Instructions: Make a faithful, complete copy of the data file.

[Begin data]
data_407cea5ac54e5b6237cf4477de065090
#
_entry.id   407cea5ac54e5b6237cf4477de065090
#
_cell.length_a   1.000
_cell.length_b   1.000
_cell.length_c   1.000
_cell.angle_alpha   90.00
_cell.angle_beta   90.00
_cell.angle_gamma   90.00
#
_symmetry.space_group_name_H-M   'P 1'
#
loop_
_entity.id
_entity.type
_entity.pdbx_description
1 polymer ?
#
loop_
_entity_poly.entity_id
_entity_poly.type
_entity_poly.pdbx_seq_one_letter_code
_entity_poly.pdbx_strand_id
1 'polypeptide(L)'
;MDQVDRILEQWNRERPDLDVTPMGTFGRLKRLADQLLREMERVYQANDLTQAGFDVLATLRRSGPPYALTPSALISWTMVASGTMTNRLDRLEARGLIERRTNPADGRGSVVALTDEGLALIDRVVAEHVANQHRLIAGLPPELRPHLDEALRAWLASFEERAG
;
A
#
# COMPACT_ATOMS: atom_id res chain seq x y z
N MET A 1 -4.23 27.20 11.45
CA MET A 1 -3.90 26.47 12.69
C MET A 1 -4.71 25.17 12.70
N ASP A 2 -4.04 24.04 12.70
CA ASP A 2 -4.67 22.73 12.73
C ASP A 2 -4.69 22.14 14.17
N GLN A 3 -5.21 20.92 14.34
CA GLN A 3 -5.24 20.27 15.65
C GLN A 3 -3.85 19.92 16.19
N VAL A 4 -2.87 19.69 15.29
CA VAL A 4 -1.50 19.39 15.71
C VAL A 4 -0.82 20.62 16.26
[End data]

data_407cea5ac54e5b6237cf4477de065090
#
_entry.id   407cea5ac54e5b6237cf4477de065090
#
_cell.length_a   1.000
_cell.length_b   1.000
_cell.length_c   1.000
_cell.angle_alpha   90.00
_cell.angle_beta   90.00
_cell.angle_gamma   90.00
#
_symmetry.space_group_name_H-M   'P 1'
#
loop_
_entity.id
_entity.type
_entity.pdbx_description
1 polymer ?
#
loop_
_entity_poly.entity_id
_entity_poly.type
_entity_poly.pdbx_seq_one_letter_code
_entity_poly.pdbx_strand_id
1 'polypeptide(L)'
;MDQVDRILEQWNRERPDLDVTPMGTFGRLKRLADQLLREMERVYQANDLTQAGFDVLATLRRSGPPYALTPSALISWTMVASGTMTNRLDRLEARGLIERRTNPADGRGSVVALTDEGLALIDRVVAEHVANQHRLIAGLPPELRPHLDEALRAWLASFEERAG
;
A
#
# COMPACT_ATOMS: atom_id res chain seq x y z
N MET A 1 -4.23 27.20 11.45
CA MET A 1 -3.90 26.47 12.69
C MET A 1 -4.71 25.17 12.70
N ASP A 2 -4.04 24.04 12.70
CA ASP A 2 -4.67 22.73 12.73
C ASP A 2 -4.69 22.14 14.17
N GLN A 3 -5.21 20.92 14.34
CA GLN A 3 -5.24 20.27 15.65
C GLN A 3 -3.85 19.92 16.19
N VAL A 4 -2.87 19.69 15.29
CA VAL A 4 -1.50 19.39 15.71
C VAL A 4 -0.82 20.62 16.26